Humble yourselves, therefore, under the mighty hand of God…”
(1 Peter 5:6)
In May, we will be celebrating our 15th wedding anniversary.
We didn’t arrive here without bumps and scrapes along the way. I married Josh at 19, he was 20. I look at wedding pictures and can’t believe how young we were.
Poor man had no idea what he was getting himself into. I carried wounds etched deep and had mastered the art of manipulating and controlling situations so I was never vulnerable.
I came into our marriage with very distinct ideas. I was always very independent and things tended to come easily to me. I excelled in school with minimal effort. I landed jobs easily. I assumed when we married, we would both work, save money and then travel or go into missions somewhere.
We were on the 5+ year plan which meant we didn’t want kids for at least that long. We were so young. We had so much life to devour. Although Josh and I are polar opposites, we found common ground in our love for other cultures, travel, and our desire to live simply.
We were in love. But love is easy when you live in Hawaii, you’re 19 and have money to spend, very little responsibility, good health, and fabulous hair. Just sayin.
However, shortly after we got married and moved to Oregon, I was crushed with debilitating pain and fatigue. I couldn’t work. Some days, I could barely get out of bed. I dragged myself through my days. I was nauseous a lot. I spent much of my time in the bathroom or doubled over in pain. I was constantly anemic and light-headed. The world felt like it was tumbling past me. I gained weight, a little at first but because of the lethargy it piled on until I felt frumpy and undesirable.
Then the depression began. Like nothing I had ever experienced.
It was an excruciating time for me. It never occurred to me that it must have been an equally pressing time for Josh. Here was his new bride, sick, exhausted and no fun to be around because of her growing insecurity about her weight. Without me working, we barely had money to cover our basic bills. Neither of us had gone to college and my husband was working as hard as he could but it just wasn’t enough.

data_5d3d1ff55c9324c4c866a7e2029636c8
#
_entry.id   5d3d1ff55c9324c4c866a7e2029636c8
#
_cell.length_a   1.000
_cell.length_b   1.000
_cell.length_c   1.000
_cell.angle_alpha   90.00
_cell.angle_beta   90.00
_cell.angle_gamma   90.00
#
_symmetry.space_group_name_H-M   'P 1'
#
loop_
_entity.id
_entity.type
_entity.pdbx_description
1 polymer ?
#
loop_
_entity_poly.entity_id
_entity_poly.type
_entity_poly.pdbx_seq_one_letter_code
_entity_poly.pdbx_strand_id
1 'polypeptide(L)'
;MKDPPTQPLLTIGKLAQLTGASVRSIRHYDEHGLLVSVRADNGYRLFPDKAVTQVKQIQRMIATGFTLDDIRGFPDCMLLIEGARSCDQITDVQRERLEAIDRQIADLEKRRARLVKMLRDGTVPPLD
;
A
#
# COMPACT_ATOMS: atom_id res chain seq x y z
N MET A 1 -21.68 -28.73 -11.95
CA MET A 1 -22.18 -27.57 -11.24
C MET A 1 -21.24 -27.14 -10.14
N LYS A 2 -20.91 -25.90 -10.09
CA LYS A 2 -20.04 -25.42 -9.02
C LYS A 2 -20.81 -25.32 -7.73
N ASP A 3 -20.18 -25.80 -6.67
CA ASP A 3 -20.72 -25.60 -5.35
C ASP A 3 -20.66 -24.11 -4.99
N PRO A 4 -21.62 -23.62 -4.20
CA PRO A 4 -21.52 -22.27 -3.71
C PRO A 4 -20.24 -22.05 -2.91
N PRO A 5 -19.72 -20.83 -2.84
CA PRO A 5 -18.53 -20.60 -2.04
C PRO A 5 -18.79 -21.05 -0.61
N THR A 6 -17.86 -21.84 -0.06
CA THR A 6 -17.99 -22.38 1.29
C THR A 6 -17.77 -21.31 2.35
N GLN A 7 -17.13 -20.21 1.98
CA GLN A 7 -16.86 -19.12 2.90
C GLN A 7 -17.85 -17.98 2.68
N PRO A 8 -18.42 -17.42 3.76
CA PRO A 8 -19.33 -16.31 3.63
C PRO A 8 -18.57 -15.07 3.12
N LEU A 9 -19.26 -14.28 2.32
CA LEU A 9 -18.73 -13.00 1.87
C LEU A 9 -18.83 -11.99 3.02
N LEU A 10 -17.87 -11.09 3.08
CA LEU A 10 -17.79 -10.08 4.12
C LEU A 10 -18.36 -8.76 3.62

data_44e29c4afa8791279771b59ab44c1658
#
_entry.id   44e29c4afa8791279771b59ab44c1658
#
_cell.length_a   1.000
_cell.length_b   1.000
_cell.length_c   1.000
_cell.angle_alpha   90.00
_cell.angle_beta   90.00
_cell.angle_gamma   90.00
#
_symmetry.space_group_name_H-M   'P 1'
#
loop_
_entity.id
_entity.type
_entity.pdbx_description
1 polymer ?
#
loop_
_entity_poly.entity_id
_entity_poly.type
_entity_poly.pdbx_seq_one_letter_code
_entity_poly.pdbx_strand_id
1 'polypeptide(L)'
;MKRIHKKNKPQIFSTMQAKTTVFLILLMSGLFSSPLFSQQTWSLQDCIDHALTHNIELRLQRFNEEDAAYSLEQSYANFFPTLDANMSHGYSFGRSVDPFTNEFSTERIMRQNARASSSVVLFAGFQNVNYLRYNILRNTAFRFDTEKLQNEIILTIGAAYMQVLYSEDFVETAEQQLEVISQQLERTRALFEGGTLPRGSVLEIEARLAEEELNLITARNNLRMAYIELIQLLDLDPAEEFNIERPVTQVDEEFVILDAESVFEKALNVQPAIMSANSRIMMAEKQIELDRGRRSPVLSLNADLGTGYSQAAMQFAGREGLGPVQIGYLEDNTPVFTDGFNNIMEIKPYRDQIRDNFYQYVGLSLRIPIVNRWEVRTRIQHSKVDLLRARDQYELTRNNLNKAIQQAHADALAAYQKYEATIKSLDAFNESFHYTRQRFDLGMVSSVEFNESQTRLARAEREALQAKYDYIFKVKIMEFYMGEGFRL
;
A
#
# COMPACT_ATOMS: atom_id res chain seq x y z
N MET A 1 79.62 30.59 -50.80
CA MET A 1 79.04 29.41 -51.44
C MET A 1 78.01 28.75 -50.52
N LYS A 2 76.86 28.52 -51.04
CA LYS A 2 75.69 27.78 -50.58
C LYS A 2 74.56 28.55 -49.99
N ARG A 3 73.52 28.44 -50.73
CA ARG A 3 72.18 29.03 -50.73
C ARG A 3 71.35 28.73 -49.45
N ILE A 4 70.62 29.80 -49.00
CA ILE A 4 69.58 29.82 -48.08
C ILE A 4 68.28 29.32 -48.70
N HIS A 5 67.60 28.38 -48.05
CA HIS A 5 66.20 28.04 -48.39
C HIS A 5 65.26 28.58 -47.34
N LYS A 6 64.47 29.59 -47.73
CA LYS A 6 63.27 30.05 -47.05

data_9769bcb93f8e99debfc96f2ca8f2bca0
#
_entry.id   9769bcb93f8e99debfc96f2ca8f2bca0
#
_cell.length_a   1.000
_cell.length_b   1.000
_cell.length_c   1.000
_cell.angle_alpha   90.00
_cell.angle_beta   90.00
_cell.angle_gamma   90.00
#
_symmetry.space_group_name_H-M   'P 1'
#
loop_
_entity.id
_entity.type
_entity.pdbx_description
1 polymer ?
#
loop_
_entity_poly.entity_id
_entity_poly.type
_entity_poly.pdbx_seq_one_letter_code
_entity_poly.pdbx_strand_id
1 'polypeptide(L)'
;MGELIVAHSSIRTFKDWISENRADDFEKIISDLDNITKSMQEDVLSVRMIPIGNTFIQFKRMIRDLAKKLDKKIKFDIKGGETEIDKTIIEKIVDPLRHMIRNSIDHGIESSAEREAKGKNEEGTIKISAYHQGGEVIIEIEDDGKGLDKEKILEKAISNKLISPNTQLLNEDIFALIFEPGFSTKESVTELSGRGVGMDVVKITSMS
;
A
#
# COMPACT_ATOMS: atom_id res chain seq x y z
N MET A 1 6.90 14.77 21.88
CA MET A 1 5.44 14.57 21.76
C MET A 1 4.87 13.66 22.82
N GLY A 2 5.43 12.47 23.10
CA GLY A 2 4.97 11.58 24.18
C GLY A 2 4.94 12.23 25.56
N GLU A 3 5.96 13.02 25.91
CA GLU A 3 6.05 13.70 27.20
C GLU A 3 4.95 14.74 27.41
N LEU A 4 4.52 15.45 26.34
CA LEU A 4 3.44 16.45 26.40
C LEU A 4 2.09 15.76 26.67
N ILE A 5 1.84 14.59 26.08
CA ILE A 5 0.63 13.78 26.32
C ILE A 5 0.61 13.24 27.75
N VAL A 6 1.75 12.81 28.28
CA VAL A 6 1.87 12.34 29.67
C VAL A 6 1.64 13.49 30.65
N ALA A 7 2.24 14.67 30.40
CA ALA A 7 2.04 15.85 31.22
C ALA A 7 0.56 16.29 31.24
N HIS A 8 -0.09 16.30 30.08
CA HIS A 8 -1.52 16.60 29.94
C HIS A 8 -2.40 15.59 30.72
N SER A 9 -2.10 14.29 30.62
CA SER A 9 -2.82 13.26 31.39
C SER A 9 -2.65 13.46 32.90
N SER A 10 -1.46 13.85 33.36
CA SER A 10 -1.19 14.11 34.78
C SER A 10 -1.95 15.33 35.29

So much for traveling.
We had plunged into trials as soon as we said “I do.”
In sickness and in health had only been sickness. For richer or poorer, we had only known trials, trying to make the money cover the bills each month. Love was harder in these circumstances.
It was humbling to have to depend on someone else to provide for me. To have no resources or identity of my own. When we did go out and meet people they would always ask “what do you do?” Inwardly, I’d flinch. “Ummm, I’m sick a lot. I don’t know why. I don’t work, I don’t have children. I don’t have any identity or skills that I am excelling at or that validate who I am as a human. Now I will just stand here and feel awkward until you walk away.”
Who was I? This is not what I planned on and because we no longer had the option to travel or go into missions because of my health, it seemed like we also had no vision. No common ground. Our differences became glaring, apparent, and cause for constant tension. We fought.
It was a year before a doctor diagnosed severe endometriosis and we were told if we planned on having children we should start trying right away because fertility can decrease and make it difficult or impossible in a few years. It took over a year to conceive and there was a lot of heartache along the way.
Sometimes, when there is decay or infection deep within, it has to be excised. It’s not enough to clean the outside because the infection has spread so deep it has sealed itself off. The wound has to be cut open, cleaned out and then left open for a period of time to heal. If it is not treated the person can become septic and die. My emotional wounds were deep.
Our first few years of marriage began stripping me. My self-reliance. My identity, which was based on what I could do or excel at. My looks, and fabulous hair , which have never been the same since we moved to Oregon. My independence and freedom, I was trapped in this sick and hurting body. The wound was open. God was cleaning me out.
I wish I could say I learned then. I wish I could say I have learned now. But this stripping, this wrestling my grip open and allowing me to be free to God is a theme. It’s the anthem of my years. If you’ve followed my blog at all you will see that I am in the trenches.
That this wrestling with God is a finely perfected dance that I have yet to learn. I sidestep and sway and often find myself trying to lead. I step on toes. I am not in sync with the music. I forget the steps. My frame crumbles and I spin wildly but always within his reach. Always within His strong arms.
Some of those wounds are now healed completely and I can look back and see the faintest of scars. But most are still in process, left open, allowing God to heal them.
It is from that place that I write. That I wrestle and dance. That I hope to commune with God as we glide across this life’s ballroom. That I hope to invite you to spin madly with me.
Josh has and it’s been a journey full of pain, soul cries, belly laughs, cuddles, warm fuzzies, and the excising of tender and broken places. In many ways, he’s been God’s physical arms holding me up in the midst of it all. I wouldn’t trade it for the world. Although, I wouldn’t mind my Hawaii hair back.